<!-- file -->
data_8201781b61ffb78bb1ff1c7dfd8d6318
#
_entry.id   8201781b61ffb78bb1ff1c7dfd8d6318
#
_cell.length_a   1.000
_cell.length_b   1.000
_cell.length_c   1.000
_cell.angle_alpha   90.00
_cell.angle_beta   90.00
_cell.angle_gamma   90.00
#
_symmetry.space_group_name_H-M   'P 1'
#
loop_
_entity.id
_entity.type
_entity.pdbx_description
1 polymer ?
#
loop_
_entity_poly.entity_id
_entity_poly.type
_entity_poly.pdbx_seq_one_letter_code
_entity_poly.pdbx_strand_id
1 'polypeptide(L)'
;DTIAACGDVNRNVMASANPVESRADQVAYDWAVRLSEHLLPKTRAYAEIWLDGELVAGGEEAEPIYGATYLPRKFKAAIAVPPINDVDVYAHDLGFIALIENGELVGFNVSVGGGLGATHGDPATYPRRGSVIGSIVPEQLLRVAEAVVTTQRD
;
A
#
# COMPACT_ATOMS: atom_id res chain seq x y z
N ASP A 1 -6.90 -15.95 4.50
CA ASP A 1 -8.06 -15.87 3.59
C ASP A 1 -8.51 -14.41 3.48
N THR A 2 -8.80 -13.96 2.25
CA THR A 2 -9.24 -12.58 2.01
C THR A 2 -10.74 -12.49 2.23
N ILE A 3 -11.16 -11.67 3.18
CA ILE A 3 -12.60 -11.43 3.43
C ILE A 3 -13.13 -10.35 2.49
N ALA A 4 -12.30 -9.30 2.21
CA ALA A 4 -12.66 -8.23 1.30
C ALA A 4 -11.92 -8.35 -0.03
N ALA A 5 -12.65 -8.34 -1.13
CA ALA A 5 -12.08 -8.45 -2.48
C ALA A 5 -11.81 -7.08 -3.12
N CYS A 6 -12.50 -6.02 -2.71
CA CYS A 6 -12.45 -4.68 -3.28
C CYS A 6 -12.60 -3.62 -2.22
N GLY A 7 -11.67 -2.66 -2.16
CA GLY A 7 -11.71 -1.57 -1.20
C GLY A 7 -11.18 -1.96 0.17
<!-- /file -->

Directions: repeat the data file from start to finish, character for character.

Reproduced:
data_8201781b61ffb78bb1ff1c7dfd8d6318
#
_entry.id   8201781b61ffb78bb1ff1c7dfd8d6318
#
_cell.length_a   1.000
_cell.length_b   1.000
_cell.length_c   1.000
_cell.angle_alpha   90.00
_cell.angle_beta   90.00
_cell.angle_gamma   90.00
#
_symmetry.space_group_name_H-M   'P 1'
#
loop_
_entity.id
_entity.type
_entity.pdbx_description
1 polymer ?
#
loop_
_entity_poly.entity_id
_entity_poly.type
_entity_poly.pdbx_seq_one_letter_code
_entity_poly.pdbx_strand_id
1 'polypeptide(L)'
;DTIAACGDVNRNVMASANPVESRADQVAYDWAVRLSEHLLPKTRAYAEIWLDGELVAGGEEAEPIYGATYLPRKFKAAIAVPPINDVDVYAHDLGFIALIENGELVGFNVSVGGGLGATHGDPATYPRRGSVIGSIVPEQLLRVAEAVVTTQRD
;
A
#
# COMPACT_ATOMS: atom_id res chain seq x y z
N ASP A 1 -6.90 -15.95 4.50
CA ASP A 1 -8.06 -15.87 3.59
C ASP A 1 -8.51 -14.41 3.48
N THR A 2 -8.80 -13.96 2.25
CA THR A 2 -9.24 -12.58 2.01
C THR A 2 -10.74 -12.49 2.23
N ILE A 3 -11.16 -11.67 3.18
CA ILE A 3 -12.60 -11.43 3.43
C ILE A 3 -13.13 -10.35 2.49
N ALA A 4 -12.30 -9.30 2.21
CA ALA A 4 -12.66 -8.23 1.30
C ALA A 4 -11.92 -8.35 -0.03
N ALA A 5 -12.65 -8.34 -1.13
CA ALA A 5 -12.08 -8.45 -2.48
C ALA A 5 -11.81 -7.08 -3.12
N CYS A 6 -12.50 -6.02 -2.71
CA CYS A 6 -12.45 -4.68 -3.28
C CYS A 6 -12.60 -3.62 -2.22
N GLY A 7 -11.67 -2.66 -2.16
CA GLY A 7 -11.71 -1.57 -1.20
C GLY A 7 -11.18 -1.96 0.17